respective businesses “diminished in value” as a result of the spill [Doc. 1, ¶¶ 37, 48, 64].
TVA argues that per the economic loss rule recognized in Robins Dry Dock & Repair Co.
v. Flint, 275 U.S. 303 (1927) and absent allegations of personal injury or physical damage
to property, plaintiffs cannot recover solely for alleged economic losses.
Plaintiffs disagree, arguing that TVA’s motion is premature and that their complaint
contains sufficient factual allegations that TVA’s conduct leading up to the coal ash spill
caused damage to plaintiffs’ businesses and property interests, all of which are located near
and around the area of the spill. Plaintiffs point to factual allegations contained in the
complaint and affidavits from plaintiffs or their principals and/or agents which allege that
since the ash spill, their businesses have not grown at projected rates and that their income,
business revenues, and profits have decreased as a result of the spill [See Doc. 21-1].
Plaintiffs also argue that the economic loss rule is inapplicable to their claims because under
Tennessee law, that rule is limited to claims for products liability or claims involving the sale
In United Textile Workers of Am., AFL-CIo v. Lear Siegler Seating Corp. (“Lear
Siegler”), 825 S.W.2d 83 (Tenn. Ct. App. 1990), perm. app. denied, the Tennessee Court of
Appeals traced the origins of the economic loss rule to Robins Dry Dock & Repair Co. v.
Flint, 275 U.S. 303 (1927), noting that in Robins, the “rule was expressed that liability is not
legally recognized for indirect economic damages.” Lear Siegler, 825 S.W.2d at 83-84. In
Robins, the defendant, a dry dock company, negligently damaged a ship’s propeller while the
ship was at dry dock, resulting in a delay in the ship being returned to service. Id., 275 U.S.
at 307-08. As a result of the defendant’s negligence, the plaintiff, who was the time charterer
of the ship, lost the use of the ship for the period of the delay and sued the defendant in tort
for economic losses. Id. The United States Supreme Court reversed the court of appeals,
which had allowed the plaintiff to recover, noting that “as a general rule . . . a tort to the
person or property of one man does not make the tort-feasor liable to another merely because
the injured person was under a contract with that other unknown to the doer of the wrong.
The law does not spread that far.” Id. at 309 (internal citation omitted); see also Lear
Siegler, 825 S.W.2d at 83-84.
The issue identified by the Tennessee Court of Appeals in Lear Siegler was “whether
the policy of the State of Tennessee should permit recovery for indirect economic loss absent
personal injury or property damage.” Id., 825 S.W.2d at 83. The plaintiffs, hourly workers
at a facility in an industrial park, had brought the action for lost earnings against the
defendant, a factory located in the industrial park. Id. Inside the defendant’s factory, the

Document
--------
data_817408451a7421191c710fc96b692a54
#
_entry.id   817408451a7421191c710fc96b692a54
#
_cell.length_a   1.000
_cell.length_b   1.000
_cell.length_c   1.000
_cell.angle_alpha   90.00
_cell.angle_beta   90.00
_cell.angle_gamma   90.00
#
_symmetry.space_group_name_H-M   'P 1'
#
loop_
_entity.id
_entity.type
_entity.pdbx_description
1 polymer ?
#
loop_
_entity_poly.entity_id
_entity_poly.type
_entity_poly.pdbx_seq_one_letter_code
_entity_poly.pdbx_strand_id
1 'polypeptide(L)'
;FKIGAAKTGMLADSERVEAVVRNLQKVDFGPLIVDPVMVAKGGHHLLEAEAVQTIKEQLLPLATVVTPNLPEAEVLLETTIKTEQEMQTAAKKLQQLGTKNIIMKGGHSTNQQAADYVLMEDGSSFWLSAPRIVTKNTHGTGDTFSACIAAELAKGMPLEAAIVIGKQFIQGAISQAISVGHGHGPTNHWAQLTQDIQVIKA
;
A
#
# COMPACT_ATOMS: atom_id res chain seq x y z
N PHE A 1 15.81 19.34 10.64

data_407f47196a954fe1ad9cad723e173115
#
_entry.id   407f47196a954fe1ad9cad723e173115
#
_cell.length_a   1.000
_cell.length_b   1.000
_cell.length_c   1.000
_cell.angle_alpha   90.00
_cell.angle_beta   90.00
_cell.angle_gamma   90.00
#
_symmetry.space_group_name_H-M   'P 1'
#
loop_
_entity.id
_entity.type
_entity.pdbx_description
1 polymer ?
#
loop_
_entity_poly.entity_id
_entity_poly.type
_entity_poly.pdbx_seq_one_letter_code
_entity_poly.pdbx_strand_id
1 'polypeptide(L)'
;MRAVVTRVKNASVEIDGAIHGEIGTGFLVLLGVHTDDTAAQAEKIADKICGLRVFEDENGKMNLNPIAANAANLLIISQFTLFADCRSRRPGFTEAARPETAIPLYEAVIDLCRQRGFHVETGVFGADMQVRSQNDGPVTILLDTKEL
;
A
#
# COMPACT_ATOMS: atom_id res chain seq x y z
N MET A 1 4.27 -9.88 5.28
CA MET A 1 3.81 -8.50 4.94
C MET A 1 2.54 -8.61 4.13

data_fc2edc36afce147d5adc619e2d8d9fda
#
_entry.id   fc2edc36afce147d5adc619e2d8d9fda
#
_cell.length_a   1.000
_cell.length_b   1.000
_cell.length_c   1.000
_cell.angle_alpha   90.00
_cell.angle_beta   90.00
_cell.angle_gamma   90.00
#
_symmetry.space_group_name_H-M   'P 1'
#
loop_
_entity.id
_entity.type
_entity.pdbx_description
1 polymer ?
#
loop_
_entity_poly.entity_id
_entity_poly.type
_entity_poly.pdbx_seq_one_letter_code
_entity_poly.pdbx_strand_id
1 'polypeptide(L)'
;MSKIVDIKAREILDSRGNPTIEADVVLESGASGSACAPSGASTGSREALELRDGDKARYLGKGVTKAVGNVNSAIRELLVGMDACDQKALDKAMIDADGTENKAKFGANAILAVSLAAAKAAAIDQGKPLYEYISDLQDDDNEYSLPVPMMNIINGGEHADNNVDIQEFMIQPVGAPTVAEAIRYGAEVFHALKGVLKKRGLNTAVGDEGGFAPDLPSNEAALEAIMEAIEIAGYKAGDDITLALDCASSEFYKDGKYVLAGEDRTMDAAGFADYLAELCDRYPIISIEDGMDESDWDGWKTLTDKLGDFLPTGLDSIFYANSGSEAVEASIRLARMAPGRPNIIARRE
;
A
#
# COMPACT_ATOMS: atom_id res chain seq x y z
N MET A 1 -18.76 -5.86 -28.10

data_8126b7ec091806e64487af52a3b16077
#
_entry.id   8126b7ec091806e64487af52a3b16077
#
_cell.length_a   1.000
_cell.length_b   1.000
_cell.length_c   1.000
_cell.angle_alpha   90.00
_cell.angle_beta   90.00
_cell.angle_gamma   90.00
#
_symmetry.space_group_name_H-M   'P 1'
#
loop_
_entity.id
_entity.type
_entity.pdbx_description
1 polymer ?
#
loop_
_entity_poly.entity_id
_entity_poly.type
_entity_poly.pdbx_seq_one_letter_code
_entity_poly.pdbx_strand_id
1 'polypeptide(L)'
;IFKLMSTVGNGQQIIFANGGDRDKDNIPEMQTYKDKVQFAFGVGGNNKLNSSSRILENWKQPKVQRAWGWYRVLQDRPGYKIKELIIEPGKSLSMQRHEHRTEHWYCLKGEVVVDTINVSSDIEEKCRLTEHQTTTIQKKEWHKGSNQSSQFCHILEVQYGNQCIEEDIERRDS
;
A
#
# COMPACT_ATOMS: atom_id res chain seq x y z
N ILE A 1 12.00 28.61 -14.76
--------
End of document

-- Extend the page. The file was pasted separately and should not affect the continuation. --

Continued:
defendant had stacked metal racks next to a propane tank storage area. Id. The metal racks
eventually fell into the tank storage area, causing a tank to leak and resulting in the
evacuation of the industrial park, including the facility where the plaintiffs worked. Id. The
plaintiffs sued the defendant, arguing that the defendant was liable for lost wages they
sustained for the day the park was closed. Id. Notwithstanding the defendant’s negligence,
the trial court denied recovery based on the economic loss rule “because no physical harm
accompanied the economic loss.” Id. at 84. Citing Robins, the Tennessee Court of Appeals
affirmed that ruling, concluding “that this Court should follow the majority rule and disallow
recovery for purely economic loss absent physical injury or property damage.” Id. at 87.
As noted by plaintiffs, a group of cases from a federal court sitting in Tennessee
address the economic loss rule under Tennessee law. See Ham v. Swift Transp. Co., 694 F.
Supp. 2d 915 (W.D. Tenn. 2010); Loft v. Swift Transp. Co., 694 F. Supp. 2d 923 (W.D. Tenn.
2010); Pascarella v. Swift Transp. Co., 694 F. Supp. 2d 933 (W.D. Tenn. 2010); Broadnax
v. Swift Transp. Co., 694 F. Supp. 2d 947 (W.D. Tenn. 2010). The issue in Ham and the
companion cases was the application of the economic loss rule to negligence claims arising
from agreements for the provision of testing services for commercial drivers licenses
(“CDL”) by the defendant, who operated a trade school and a third-party CDL tester. Id.,
694 F. Supp. 2d at 917. The plaintiffs were students at the defendant’s trade school. Id.
In Ham, the court noted the relative lack of guidance on the economic loss rule from
the Tennessee Supreme Court, along with the available case law from the Tennessee court
of appeals, including Lear Siegler. Id. at 921. Ham found that the court of appeals had
“implicitly restricted the economic loss doctrine to claims involving products liability or the
sale of goods, at least where the plaintiff can establish a sufficiently direct relationship
between the defendant’s negligent act and the plaintiff's economic loss” id. at 922 (citing
Trinity Indus., Inc. v. McKinnon Bridge Co., 77 S.W.3d 159, 173-74 (Tenn. Ct. App. 2001)),
and appeared to have restricted the economic loss rule to products only. Id. (citing McLean
v. Bourget’s Bike Works, Inc., No. M2003–01944–COA–R3–CV, 2005 WL 2493479, at *5